• Sophia Scott

Juneteenth and Racial Hypocrisy

Establishing Juneteenth as a new federal holiday marks a significant national achievement, but make no mistake: officially recognizing Juneteenth will not abolish systemic racism.

The streets of Richmond, Virginia crowd for an Emancipation Day celebration in 1905 (Library of Congress).

On June 19, 1865, Major General Gordon Granger arrived in Galveston, Texas on horseback to deliver transformational news: President Abraham Lincoln had signed the Emancipation Proclamation more than two years earlier, thereby prohibiting slavery in Confederate states. Today, this decree informing the last enslaved Americans of their freedom is memorialized by Juneteenth, an event (named as a portmanteau of “June” and “nineteenth”) that, until recently, was largely forgotten except by African-American communities. Nonetheless, while Congress’s recent recognition of Juneteenth as a federal holiday may appear to be a step towards racial progress, in reality, it remains a brazen display of performative activism, as Republican lawmakers who voted in favor of the holiday simultaneously spearhead a coordinated effort to further and sustain institutionalized racial oppression nationwide.

In a ceremony celebrating the congressional passage of a bill that established Juneteenth as a federal holiday, Speaker of the House Nancy Pelosi and several prominent Black lawmakers joined together to sing “Lift Every Voice and Sing,” a ballad colloquially known as the “Black National Anthem.” But meanwhile, another, much more private celebration took place. Opal Lee, a 94-year-old civil rights activist, finally participated in a long-awaited holy dance — one that she and generations of Black Americans have longed for for over 155 years.

For decades, Lee has organized and fought to raise awareness about Juneteenth in hopes of earning it the designation of a federal holiday. She decided to travel from her hometown of Fort Worth, Texas to Washington, D.C., speaking in various cities along her route. Throughout her journey, she walked two and a half miles on foot to signify the two and a half years between the signing of the Emancipation Proclamation and enslaved people in Texas learning that they had gained their freedom. As Texas Representative Sheila Jackson Lee once reflected, “Two years and [enslaved Texans] did not know. How many lives were lost? What kind of brutality did they face in that period of time?”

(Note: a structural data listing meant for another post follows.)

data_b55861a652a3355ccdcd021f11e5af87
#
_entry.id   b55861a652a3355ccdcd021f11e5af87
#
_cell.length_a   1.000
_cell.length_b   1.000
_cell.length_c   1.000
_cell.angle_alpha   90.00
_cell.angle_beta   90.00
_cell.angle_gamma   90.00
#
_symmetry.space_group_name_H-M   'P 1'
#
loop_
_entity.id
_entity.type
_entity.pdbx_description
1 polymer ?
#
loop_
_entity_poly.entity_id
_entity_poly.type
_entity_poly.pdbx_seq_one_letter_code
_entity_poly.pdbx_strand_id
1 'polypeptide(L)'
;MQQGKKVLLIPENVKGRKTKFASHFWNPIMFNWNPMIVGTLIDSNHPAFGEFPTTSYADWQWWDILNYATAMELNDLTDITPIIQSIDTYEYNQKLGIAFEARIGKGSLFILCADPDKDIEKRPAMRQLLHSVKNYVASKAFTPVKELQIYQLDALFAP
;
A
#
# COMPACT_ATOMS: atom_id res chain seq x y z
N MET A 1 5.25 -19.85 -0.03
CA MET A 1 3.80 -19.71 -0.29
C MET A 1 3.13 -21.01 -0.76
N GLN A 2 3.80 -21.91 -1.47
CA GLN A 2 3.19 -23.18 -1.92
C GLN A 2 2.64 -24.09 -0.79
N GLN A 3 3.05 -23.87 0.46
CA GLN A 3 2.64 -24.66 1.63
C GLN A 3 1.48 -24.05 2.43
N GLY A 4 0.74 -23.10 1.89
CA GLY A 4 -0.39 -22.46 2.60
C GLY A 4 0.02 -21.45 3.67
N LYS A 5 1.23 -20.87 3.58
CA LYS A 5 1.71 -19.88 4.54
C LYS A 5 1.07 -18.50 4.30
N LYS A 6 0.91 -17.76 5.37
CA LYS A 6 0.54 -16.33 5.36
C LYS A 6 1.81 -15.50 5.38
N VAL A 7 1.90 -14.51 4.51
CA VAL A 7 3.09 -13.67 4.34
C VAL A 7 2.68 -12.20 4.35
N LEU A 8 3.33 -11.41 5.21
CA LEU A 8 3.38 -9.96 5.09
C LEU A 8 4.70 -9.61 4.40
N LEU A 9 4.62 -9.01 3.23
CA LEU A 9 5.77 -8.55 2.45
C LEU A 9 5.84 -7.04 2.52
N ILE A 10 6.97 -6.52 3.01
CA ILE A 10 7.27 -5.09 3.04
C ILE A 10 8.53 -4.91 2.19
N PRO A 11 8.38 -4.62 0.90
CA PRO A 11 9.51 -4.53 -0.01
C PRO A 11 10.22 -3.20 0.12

Opal Lee's decades of advocacy for federal recognition of Juneteenth finally came to fruition this week (Variety).

When President Biden signed the bill into law on Thursday, Opal Lee proudly stood alongside him. Lee, whose paternal great-grandmother was born into slavery in Louisiana, feels that this Juneteenth “is like a dream.” Despite the US Senate voting unanimously to designate Juneteenth as a national holiday, fourteen Republican members of the House of Representatives voted against the bill. Most of these dissenters referenced their qualms regarding the holiday’s name and its conflation with Independence Day on July 4th. South Carolina Representative Ralph Norman wrote, “If you want to call Juneteenth, for example, Freedom Day or Emancipation Day then fine – that’s certainly worth considering. But calling it Independence Day is WHOLLY INAPPROPIATE [sic].”

What Norman failed to consider, however, is that millions of Americans gaining independence from generational enslavement is a far more all-encompassing national celebration than that of America’s white citizens gaining independence via political self-determination.

As Frederick Douglass noted in his famed "What to the Slave Is the Fourth of July?" speech, “[Independence Day is] a day that reveals to [Black Americans], more than all other days in the year, the gross injustice and cruelty to which he is the constant victim. To him, your celebration is a sham; your boasted liberty, an unholy license; your national greatness, swelling vanity; your sounds of rejoicing are empty and heartless…mere bombast, fraud, deception, impiety, and hypocrisy—a thin veil to cover up crimes which would disgrace a nation of savages.”

Today, Douglass’s centuries-old speech remains startlingly relevant, as Congress declaring Juneteenth a federal holiday remains flagrantly performative, especially for Republican lawmakers that are simultaneously working to further racial oppression at the state and federal levels.

Georgia Gov. Brian Kemp signs the state's 98-page voting restrictions bill in front of a plantation painting (GPB).